There are tons of forums (discussion boards), blogs, flower, bird & bug data bases, journaling, photos etc. There is a rating of companies so you know before you buy how good they are and much, much more.

I am currently involved in 11 boards. Photos, Pacific Northwest Gardening, Books, Movies & TV, Beginner Flowers, Farm Life, Beginner Gardening Questions, Dahlias, Poultry & Livestock, Beginner Landscaping, Sustainable Alternatives and Equine Forum,

Lots of great conversation in all the things I love.

Here is a picture of the converted computer desk in its new function as an indoor garden center as mentioned in

I just called home. My sprouts are doing well.

Wednesday, March 4, 2009

The Most Expensive Coffee & Poop

Oddly these are one and the same…..

OK they try and tell you it’s not REALLY poop. It comes out of cat-like animal’s butt. That makes it POOP to me. (I am not saying I won’t ever try it…and FYI…this is how the boat tours usually get cancelled.)

So, sometime ago this topic came up on CSI.. The most expensive coffee in the world, Kopi Luwak, comes from a civet. It looks like a ferrett/cat, so of course I have to check it out. Today I just was thinking about it again and decided to blog about it. Luck you!

Kopi Luwak racks up as the priciest coffee in the world. It sells for between $120 and $600 per pound “The Luwak, (kopi meaning coffee) which eats the coffee cherry and then passes the beans out. The Indonesians then collect the droppings and retrieve the coffee beans.” Courtesy of (in case you want to get some go here…they seem like good sports.)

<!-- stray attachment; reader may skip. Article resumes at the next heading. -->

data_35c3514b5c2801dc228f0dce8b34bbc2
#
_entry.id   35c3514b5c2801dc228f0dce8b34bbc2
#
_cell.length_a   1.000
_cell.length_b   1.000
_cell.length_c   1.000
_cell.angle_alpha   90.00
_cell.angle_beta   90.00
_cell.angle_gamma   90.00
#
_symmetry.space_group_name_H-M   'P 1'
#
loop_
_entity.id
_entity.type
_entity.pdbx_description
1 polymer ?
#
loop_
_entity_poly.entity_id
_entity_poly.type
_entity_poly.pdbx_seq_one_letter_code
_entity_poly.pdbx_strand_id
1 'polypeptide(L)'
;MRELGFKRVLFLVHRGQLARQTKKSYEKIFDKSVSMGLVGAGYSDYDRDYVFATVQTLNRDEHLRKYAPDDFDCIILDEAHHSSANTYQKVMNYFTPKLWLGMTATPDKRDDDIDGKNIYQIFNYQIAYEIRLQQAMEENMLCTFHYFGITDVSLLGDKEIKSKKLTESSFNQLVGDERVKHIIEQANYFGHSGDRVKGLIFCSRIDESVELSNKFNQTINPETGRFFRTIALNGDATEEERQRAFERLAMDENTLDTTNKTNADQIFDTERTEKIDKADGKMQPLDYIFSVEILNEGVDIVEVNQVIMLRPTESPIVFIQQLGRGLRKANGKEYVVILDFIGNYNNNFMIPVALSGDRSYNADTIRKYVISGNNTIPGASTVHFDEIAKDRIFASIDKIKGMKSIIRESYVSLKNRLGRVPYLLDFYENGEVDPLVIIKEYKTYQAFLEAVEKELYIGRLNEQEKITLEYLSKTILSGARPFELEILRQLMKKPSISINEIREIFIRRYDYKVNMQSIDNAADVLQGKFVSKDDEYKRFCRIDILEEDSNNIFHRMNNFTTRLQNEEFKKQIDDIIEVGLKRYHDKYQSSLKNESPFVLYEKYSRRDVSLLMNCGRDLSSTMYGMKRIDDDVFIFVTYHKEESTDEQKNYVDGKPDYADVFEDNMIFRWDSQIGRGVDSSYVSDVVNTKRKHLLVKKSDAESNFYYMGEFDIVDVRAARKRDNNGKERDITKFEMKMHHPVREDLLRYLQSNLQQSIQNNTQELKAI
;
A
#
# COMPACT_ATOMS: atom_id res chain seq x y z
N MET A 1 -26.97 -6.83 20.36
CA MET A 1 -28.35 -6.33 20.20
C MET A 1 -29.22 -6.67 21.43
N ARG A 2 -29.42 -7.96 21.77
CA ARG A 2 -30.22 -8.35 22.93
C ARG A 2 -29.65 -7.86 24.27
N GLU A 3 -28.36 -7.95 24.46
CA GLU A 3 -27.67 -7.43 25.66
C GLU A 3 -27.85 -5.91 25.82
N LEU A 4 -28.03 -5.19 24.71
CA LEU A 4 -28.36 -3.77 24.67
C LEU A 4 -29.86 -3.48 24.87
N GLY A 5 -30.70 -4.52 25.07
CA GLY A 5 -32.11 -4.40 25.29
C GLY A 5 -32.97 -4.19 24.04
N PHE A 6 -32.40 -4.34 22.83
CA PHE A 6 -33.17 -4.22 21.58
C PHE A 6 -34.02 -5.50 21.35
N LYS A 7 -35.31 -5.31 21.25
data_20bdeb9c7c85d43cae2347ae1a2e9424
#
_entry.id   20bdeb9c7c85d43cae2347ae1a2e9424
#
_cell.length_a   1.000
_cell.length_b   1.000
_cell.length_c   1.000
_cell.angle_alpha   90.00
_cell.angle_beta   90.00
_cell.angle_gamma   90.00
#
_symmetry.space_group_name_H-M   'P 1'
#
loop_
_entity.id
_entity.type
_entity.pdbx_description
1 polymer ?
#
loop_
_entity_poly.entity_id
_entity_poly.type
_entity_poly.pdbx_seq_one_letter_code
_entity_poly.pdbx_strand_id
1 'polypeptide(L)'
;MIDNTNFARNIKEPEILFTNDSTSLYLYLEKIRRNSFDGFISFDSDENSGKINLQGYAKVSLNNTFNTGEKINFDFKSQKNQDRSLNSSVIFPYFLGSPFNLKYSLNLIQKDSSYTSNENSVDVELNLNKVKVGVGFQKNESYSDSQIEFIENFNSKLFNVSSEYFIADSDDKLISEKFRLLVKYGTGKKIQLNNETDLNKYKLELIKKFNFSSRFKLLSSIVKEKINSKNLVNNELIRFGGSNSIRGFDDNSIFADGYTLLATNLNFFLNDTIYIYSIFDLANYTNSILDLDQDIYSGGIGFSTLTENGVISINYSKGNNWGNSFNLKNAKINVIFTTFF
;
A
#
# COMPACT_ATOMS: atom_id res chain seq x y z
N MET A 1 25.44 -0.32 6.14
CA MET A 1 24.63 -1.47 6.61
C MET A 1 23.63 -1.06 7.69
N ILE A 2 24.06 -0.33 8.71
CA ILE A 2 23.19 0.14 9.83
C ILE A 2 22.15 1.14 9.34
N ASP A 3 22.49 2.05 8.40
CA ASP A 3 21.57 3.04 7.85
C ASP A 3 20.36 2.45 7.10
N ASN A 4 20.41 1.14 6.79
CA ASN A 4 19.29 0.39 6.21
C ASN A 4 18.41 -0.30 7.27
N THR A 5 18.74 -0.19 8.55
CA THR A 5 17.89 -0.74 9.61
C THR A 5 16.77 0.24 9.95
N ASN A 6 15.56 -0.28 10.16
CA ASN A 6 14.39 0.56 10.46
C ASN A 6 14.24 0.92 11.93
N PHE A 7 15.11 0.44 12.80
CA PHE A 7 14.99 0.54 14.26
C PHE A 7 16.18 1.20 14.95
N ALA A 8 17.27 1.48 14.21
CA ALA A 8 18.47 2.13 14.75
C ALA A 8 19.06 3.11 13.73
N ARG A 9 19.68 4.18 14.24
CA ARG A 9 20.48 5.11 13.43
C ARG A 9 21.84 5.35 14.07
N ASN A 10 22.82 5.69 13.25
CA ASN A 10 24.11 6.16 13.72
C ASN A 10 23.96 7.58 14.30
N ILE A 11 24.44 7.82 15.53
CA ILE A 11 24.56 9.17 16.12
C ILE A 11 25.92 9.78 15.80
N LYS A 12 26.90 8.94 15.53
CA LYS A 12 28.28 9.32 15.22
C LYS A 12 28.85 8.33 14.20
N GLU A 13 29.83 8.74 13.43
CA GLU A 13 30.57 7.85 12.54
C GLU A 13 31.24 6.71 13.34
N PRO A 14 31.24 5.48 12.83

Doesn’t that sound like poop to you? Looks like poop too….see. -------->

Wikipedia says “Further research by Dr. Massimo Marcone at the University of Guelph (CA) has shown that the digestive juices of the civet actually penetrate the beans and change the proteins, resulting in their unique flavor.”

OK.. That’s POOP.

Soooooooooooo, who decides to market this stuff…..? I guess when you think about it, it kinda makes sense compared to other things. Not like whoever decided to eat the next thing that came out of a chicken’s butt.. Boy did they get lucky!

I mean they already knew coffee was good, but really…..who decided it might be better after being pooped out by a ferrett/cat? Was that a response to someone imbibing something else grown in the forest? I would have to be drunk or stoned out of my mind to contemplate boiling up some cat poop and drinking whatever came to be…and still probably NOT happening.

The funniest part is how someone managed to get people to pay big money for it. It is a huge market. Some places offer it by the cup for between $50 and $100 depending on where you are shopping. I am in love with the person who came up with this marketing scheme. “ Let’s see if we can get people to pay big money for Sh*t coffee.” Yep. IN LOVE!

There are now civet farms to make this stuff. Of course there is some speculation on the quality because wild civets have a choice of which berries they eat and therefore pick the ripest juiciest ones while farm civets get what they are fed… So wild civet poop coffee might be better? (Did I just write those words together in a sentence?)

There is also Kopi Muncak which is coffee that comes from the “dung of several species of barking deer, or Muntjac, that are found throughout Southeast Asia.”


Ok the deer barks and then poops coffee…….(Again....did I just write those words together in a sentence?)

I am going to stick to wine for now. I might be unknowingly drinking some pressed bugs but …’s all in the knowing.

The Boat Trip & How Things Come Together